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Malaria Research and Treatment
Volume 2014, Article ID 263674, 20 pages
Review Article

Does the Use of Dihydroartemisinin-Piperaquine in Treating Patients with Uncomplicated falciparum Malaria Reduce the Risk for Recurrent New falciparum Infection More Than Artemether-Lumefantrine?

1AngloGold Ashanti Hospital, P.O. Box 10, Obuasi, Ghana
2Florence Nightingale School of Nursing and Midwifery, King’s College London, London SE1 8WA, UK

Received 8 February 2014; Revised 4 May 2014; Accepted 18 May 2014; Published 19 June 2014

Academic Editor: Donatella Taramelli

Copyright © 2014 Wisdom Akpaloo and Edward Purssell. This is an open access article distributed under the Creative Commons Attribution License, which permits unrestricted use, distribution, and reproduction in any medium, provided the original work is properly cited.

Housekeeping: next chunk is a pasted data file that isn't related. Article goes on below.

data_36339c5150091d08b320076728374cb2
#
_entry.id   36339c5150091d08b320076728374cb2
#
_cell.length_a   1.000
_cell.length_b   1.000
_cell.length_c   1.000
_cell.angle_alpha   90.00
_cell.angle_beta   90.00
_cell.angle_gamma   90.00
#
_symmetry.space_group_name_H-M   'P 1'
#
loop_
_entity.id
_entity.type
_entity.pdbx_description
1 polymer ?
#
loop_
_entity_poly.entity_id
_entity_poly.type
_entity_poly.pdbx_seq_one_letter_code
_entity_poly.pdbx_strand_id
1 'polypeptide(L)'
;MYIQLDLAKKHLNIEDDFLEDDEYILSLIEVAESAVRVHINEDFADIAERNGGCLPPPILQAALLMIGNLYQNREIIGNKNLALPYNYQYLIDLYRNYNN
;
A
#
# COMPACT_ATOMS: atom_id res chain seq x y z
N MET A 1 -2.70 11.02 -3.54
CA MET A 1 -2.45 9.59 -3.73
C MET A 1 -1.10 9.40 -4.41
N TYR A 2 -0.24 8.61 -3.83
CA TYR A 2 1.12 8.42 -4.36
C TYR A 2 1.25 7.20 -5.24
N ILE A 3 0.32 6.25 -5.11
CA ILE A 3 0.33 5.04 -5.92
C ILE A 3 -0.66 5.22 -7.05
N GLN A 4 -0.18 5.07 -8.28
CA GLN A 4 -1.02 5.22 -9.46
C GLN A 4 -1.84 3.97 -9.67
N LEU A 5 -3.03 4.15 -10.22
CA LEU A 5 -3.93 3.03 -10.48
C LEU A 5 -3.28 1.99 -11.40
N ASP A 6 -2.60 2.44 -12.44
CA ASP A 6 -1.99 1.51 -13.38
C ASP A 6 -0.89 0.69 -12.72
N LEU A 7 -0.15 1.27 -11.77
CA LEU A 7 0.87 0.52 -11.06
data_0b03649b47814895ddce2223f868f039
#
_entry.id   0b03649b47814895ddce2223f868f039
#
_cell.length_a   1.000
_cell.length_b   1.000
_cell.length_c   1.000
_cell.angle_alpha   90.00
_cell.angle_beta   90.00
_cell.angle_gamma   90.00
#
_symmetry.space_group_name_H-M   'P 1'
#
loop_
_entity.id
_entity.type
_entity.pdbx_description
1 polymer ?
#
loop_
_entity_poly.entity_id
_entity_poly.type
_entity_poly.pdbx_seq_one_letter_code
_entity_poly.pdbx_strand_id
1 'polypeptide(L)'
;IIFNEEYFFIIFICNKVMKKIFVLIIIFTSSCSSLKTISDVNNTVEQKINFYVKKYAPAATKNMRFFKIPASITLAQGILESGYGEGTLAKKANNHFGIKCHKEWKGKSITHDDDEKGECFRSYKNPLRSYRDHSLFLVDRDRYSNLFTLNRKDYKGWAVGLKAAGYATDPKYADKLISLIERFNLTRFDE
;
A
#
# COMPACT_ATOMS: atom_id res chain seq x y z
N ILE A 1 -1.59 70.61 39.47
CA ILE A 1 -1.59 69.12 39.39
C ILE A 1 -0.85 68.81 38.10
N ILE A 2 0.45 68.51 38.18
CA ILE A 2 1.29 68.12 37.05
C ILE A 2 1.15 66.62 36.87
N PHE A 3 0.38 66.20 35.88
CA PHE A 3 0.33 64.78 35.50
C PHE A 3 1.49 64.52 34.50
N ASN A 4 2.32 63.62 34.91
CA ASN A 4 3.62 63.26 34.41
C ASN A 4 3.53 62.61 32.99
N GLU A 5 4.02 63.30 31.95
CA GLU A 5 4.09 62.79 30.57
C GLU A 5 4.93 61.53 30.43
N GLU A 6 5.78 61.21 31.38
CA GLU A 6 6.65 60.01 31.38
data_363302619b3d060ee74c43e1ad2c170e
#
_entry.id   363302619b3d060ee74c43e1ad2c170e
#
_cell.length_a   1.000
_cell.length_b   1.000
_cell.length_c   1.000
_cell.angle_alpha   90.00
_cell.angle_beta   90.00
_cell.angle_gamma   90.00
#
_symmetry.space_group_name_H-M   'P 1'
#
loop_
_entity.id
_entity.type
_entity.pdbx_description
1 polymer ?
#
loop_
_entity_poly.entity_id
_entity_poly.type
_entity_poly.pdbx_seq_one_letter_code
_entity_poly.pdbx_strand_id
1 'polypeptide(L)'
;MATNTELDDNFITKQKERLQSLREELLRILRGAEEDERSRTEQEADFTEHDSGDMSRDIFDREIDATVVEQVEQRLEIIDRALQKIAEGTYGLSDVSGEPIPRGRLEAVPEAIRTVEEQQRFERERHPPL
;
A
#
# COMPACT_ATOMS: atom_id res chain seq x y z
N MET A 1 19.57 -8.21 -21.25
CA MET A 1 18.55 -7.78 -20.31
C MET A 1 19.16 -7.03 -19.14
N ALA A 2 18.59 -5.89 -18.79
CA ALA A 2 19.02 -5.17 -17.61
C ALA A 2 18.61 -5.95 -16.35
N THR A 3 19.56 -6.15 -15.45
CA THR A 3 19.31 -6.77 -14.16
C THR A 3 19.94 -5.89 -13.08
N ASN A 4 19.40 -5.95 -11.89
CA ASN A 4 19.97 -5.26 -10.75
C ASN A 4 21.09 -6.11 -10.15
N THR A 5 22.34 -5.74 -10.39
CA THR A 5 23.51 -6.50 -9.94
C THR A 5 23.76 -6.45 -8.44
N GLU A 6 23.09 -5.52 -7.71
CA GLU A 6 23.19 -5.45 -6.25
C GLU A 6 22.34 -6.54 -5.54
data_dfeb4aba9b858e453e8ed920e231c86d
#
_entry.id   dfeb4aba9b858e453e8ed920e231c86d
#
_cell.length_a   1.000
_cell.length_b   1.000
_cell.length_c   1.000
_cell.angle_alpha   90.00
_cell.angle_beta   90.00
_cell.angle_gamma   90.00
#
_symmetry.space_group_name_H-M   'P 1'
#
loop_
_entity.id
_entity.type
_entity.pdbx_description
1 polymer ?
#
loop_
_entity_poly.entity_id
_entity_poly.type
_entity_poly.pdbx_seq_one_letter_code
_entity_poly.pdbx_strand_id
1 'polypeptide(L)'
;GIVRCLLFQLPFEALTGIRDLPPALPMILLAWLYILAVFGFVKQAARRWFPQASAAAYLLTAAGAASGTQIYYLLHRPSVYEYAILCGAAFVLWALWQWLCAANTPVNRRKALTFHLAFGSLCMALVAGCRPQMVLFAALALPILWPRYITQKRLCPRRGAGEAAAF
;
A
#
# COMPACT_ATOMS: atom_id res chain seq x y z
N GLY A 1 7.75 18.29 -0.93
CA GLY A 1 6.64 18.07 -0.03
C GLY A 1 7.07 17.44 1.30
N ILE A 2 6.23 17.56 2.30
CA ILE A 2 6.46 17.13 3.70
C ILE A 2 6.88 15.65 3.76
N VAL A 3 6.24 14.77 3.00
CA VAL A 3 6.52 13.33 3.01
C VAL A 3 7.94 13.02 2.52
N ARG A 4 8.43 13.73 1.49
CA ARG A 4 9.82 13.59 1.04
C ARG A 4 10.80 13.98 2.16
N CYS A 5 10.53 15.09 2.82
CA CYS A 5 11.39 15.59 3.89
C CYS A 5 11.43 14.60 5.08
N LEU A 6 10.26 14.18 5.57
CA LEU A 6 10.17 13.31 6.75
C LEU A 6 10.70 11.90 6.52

Malaria contributes significantly to the global disease burden. The World Health Organization recommended the use of artemisinin-based combination therapies (ACTs) for treatment of uncomplicated falciparum malaria a decade ago in response to problems of drug resistance. This review compared two of the ACTs—Dihydroartemisinin-Piperaquine (DP) and Artemether-Lumefantrine (AL) to provide evidence which one has the ability to offer superior posttreatment prophylaxis at 28 and 42 days posttreatment. Four databases (MEDLINE, EMBASE, Cochrane Database and Global Health) were searched on June 2, 2013 and a total of seven randomized controlled trials conducted in sub-Sahara Africa were included. Results involving 2, 340 participants indicates that reduction in risk for recurrent new falciparum infections (RNIs) was 79% at day 28 in favour of DP [RR, 0.21; 95% CI: 0.14 to 0.32, ], and at day 42 was 44% favouring DP [RR, 0.56; 95% CI: 0.34 to 0.90; ]. No significant difference was seen in treatment failure rates between the two drugs at days 28 and 42. It is concluded that use of DP offers superior posttreatment prophylaxis compared to AL in the study areas. Hence DP can help reduce malaria cases in such areas more than AL.